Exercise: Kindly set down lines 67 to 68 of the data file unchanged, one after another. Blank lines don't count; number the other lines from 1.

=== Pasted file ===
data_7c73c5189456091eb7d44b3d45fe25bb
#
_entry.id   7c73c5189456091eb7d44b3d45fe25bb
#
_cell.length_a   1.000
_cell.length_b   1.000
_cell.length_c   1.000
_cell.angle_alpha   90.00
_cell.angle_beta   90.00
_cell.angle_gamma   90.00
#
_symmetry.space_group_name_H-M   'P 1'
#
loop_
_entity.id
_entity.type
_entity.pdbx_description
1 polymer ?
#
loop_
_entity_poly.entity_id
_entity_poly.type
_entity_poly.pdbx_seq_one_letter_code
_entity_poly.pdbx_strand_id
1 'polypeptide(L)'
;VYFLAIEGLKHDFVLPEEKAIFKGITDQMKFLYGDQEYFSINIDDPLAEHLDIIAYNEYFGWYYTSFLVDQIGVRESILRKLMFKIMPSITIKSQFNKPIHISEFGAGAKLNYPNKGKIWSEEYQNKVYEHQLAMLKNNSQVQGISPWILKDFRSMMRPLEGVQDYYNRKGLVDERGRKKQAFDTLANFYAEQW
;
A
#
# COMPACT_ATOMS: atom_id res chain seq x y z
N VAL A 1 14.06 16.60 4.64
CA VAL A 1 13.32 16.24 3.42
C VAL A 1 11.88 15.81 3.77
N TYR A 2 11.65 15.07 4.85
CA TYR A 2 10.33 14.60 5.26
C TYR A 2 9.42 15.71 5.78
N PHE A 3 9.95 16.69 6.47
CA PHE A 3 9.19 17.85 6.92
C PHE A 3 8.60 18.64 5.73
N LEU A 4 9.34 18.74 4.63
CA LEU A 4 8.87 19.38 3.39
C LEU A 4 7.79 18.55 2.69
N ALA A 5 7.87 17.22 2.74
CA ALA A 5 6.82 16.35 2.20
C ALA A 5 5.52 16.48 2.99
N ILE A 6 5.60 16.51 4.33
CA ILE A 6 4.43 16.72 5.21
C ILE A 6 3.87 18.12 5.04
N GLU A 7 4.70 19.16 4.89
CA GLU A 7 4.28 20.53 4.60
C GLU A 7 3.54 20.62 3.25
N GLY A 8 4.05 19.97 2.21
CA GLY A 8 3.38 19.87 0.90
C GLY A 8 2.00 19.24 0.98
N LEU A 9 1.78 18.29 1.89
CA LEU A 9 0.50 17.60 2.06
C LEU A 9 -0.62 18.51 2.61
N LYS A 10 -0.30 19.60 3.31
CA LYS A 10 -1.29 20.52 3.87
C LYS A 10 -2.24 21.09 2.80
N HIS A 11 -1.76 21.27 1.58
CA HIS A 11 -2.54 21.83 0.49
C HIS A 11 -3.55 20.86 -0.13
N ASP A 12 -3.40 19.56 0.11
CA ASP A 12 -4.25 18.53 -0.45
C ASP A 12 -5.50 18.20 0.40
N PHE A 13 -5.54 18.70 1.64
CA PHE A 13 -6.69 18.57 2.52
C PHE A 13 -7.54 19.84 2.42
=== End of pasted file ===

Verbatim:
N PHE A 13 -5.54 18.70 1.64
CA PHE A 13 -6.69 18.57 2.52